The Seldom Scene Biography
Formed in late 1971, as a Washington, DC, USA-based semi-professional newgrass bluegrass band. A fellow musician, most probably Charlie Waller of the Country Gentlemen, was responsible for the name, when he suggested that since the members had to fit their musical appearances around their daily employment, they would be seldom seen playing in the area. The founder members were John Duffey (4 March 1934, Washington, DC, USA, d. 10 December 1996, Arlington, Virginia, USA; mandolin, guitar, vocals) and Tom Gray (b. 1 February 1941, Chicago, Illinois, USA; string bass, guitar, mandolin, vocals), who had both previously played with Waller in the Country Gentlemen, Mike Auldridge (b. 30 December 1938, Washington DC, USA; dobro, vocals), Ben Eldridge (banjo, guitar, vocals) and John Starling (b. 26 March 1940, Durham, North Carolina, USA; guitar, lead vocals). All had daily work outside the music industry, although Duffey actually repaired musical instruments through an Arlington, Virginia music store. Gray worked for the National Geographic magazine as a cartographer, Eldridge was a mathematician, while Starling was a US Army surgeon, then working at a local hospital. Auldridge, now one of country musics finest dobro players, having played on countless recordings as a session musician, as well as recording solo albums, was working as a commercial artist. (Auldridges uncle, Ellsworth T. Cozens, a talented multi-instrumentalist, had played steel guitar, mandolin and banjo on Jimmie Rodgers recordings in 1928.)
Seldom Scene first played a residency at the Red Fox Inn, Bethesda, in January 1972. This soon led to festival and concert appearances and by 1974, their fine harmonies and musicianship had seen them achieve a popularity almost equal to that of the long-established Country Gentlemen. They recorded a series of albums for Rebel in 1972, before moving to Sugar Hill Records in 1980. There were no personnel changes until 1977, when Phil Rosenthal, who had already written material for the band, including their popular Willie Boy and Muddy Water, replaced Starling (Starling, an exceptional bluegrass vocalist and songwriter, subsequently become a popular artist in his own right, recording several very successful albums for Sugar Hill). In 1986, Rosenthal (who also recorded solo albums) left and was replaced by Lou Reid (fiddle, guitar, dobro, mandolin, lead vocals), who had previously worked with Ricky Skaggs and Doyle Lawson. Tom Gray finally left the group soon afterwards, his place being taken by T. Michael Coleman, who had played previously with Doc Watson. This change also saw an instrumental variation, since Coleman played an electric bass guitar instead of the acoustic stand up bass that Gray had always used.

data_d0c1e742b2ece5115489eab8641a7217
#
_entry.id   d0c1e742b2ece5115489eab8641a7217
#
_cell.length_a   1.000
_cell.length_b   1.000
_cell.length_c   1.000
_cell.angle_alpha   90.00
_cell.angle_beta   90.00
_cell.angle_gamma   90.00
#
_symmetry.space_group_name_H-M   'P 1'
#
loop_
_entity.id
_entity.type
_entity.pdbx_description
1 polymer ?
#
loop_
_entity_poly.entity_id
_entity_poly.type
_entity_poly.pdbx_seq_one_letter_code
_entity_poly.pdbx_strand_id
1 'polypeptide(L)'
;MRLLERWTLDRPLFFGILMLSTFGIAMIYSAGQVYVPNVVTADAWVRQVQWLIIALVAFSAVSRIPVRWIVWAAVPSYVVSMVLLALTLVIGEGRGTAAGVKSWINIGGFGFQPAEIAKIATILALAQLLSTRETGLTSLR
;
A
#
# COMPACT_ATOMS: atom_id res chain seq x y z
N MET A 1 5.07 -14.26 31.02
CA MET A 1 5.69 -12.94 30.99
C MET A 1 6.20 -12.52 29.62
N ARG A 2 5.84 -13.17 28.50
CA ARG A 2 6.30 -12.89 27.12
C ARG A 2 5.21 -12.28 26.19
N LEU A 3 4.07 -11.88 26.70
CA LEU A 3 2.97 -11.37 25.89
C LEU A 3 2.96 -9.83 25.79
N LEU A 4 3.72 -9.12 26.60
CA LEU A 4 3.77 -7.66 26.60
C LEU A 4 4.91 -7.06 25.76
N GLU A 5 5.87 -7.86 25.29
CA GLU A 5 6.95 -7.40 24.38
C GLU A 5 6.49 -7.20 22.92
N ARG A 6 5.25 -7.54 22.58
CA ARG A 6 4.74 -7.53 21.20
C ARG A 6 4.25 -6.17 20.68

The band played a special concert, on 10 November 1986, at Washingtons John F. Kennedy Center For The Performing Arts, to commemorate their 15 years in the music business, which was recorded as a double album and included several guest appearances by artists such as Emmylou Harris, Linda Ronstadt, Starling, Jonathan Edwards and Waller. The album even contained a liner note from President Ronald Reagan. Five years later, all the eight artists who had been members over the years played together to record another live album, this time at Birchmere, to commemorate the 20th anniversary of Seldom Scenes formation. Auldridge, Klein and Coleman left in 1995 to form Chesapeake, and were replaced by Dudley Connell (ex-Johnson Mountain Boys), Ronnie Simpkins and Fred Travers. Duffey died of a heart attack in December 1996 prior to the release of a new album. Eldridge elected to continue the band without his fellow founding member, and recorded 2000s Scene It All with Connell, Simpkins, Travers and the returning Reid.
Source: The Encyclopedia of Popular Music by Colin Larkin. Licensed from Muze.